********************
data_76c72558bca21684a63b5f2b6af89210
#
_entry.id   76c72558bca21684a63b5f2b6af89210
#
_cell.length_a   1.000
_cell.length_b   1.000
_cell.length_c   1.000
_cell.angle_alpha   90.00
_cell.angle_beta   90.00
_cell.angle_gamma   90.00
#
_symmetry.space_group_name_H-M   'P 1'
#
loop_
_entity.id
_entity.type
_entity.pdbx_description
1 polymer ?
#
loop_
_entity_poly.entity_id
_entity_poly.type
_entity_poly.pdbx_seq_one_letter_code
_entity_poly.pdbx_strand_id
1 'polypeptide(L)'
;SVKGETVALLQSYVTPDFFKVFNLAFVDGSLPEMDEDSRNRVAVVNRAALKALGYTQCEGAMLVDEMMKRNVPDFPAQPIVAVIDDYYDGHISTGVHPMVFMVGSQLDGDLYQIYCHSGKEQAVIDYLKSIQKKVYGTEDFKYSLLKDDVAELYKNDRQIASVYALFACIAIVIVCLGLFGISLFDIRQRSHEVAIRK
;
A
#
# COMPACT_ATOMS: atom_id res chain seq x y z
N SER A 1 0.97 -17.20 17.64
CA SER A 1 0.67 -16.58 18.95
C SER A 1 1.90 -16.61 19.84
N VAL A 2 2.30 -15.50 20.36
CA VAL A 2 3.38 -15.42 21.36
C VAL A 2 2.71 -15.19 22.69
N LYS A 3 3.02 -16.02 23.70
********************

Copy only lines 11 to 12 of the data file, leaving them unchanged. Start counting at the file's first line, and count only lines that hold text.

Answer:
#
_symmetry.space_group_name_H-M   'P 1'